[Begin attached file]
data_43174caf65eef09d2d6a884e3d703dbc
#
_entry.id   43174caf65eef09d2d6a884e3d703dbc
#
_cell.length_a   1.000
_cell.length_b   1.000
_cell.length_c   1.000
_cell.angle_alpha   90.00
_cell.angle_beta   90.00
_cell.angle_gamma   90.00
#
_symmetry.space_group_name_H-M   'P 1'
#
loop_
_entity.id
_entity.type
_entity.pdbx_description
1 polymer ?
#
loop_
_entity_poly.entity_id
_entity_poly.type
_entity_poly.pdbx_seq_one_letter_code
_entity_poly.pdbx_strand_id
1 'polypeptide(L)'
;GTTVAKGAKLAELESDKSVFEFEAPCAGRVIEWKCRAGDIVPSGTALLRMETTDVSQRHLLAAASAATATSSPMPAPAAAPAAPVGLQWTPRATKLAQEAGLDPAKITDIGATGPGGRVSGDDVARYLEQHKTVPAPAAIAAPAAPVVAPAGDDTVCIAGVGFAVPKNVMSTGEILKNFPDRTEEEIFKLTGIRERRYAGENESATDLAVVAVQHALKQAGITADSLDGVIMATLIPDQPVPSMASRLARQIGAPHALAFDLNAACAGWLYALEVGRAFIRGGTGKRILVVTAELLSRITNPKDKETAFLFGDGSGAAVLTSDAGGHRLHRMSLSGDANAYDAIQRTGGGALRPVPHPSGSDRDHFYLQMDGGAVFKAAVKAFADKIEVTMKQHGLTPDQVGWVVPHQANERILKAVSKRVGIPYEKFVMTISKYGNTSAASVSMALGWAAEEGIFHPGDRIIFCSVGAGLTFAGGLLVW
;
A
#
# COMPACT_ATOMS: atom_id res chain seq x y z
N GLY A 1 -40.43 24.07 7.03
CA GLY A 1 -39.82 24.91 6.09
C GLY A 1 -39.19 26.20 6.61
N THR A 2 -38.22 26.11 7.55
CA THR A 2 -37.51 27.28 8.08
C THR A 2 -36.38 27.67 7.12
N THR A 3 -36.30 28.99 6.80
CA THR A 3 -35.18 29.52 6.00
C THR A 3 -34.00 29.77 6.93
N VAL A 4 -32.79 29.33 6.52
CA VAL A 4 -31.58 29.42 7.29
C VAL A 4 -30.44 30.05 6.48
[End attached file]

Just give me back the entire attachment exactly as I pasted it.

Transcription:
data_43174caf65eef09d2d6a884e3d703dbc
#
_entry.id   43174caf65eef09d2d6a884e3d703dbc
#
_cell.length_a   1.000
_cell.length_b   1.000
_cell.length_c   1.000
_cell.angle_alpha   90.00
_cell.angle_beta   90.00
_cell.angle_gamma   90.00
#
_symmetry.space_group_name_H-M   'P 1'
#
loop_
_entity.id
_entity.type
_entity.pdbx_description
1 polymer ?
#
loop_
_entity_poly.entity_id
_entity_poly.type
_entity_poly.pdbx_seq_one_letter_code
_entity_poly.pdbx_strand_id
1 'polypeptide(L)'
;GTTVAKGAKLAELESDKSVFEFEAPCAGRVIEWKCRAGDIVPSGTALLRMETTDVSQRHLLAAASAATATSSPMPAPAAAPAAPVGLQWTPRATKLAQEAGLDPAKITDIGATGPGGRVSGDDVARYLEQHKTVPAPAAIAAPAAPVVAPAGDDTVCIAGVGFAVPKNVMSTGEILKNFPDRTEEEIFKLTGIRERRYAGENESATDLAVVAVQHALKQAGITADSLDGVIMATLIPDQPVPSMASRLARQIGAPHALAFDLNAACAGWLYALEVGRAFIRGGTGKRILVVTAELLSRITNPKDKETAFLFGDGSGAAVLTSDAGGHRLHRMSLSGDANAYDAIQRTGGGALRPVPHPSGSDRDHFYLQMDGGAVFKAAVKAFADKIEVTMKQHGLTPDQVGWVVPHQANERILKAVSKRVGIPYEKFVMTISKYGNTSAASVSMALGWAAEEGIFHPGDRIIFCSVGAGLTFAGGLLVW
;
A
#
# COMPACT_ATOMS: atom_id res chain seq x y z
N GLY A 1 -40.43 24.07 7.03
CA GLY A 1 -39.82 24.91 6.09
C GLY A 1 -39.19 26.20 6.61
N THR A 2 -38.22 26.11 7.55
CA THR A 2 -37.51 27.28 8.08
C THR A 2 -36.38 27.67 7.12
N THR A 3 -36.30 28.99 6.80
CA THR A 3 -35.18 29.52 6.00
C THR A 3 -34.00 29.77 6.93
N VAL A 4 -32.79 29.33 6.52
CA VAL A 4 -31.58 29.42 7.29
C VAL A 4 -30.44 30.05 6.48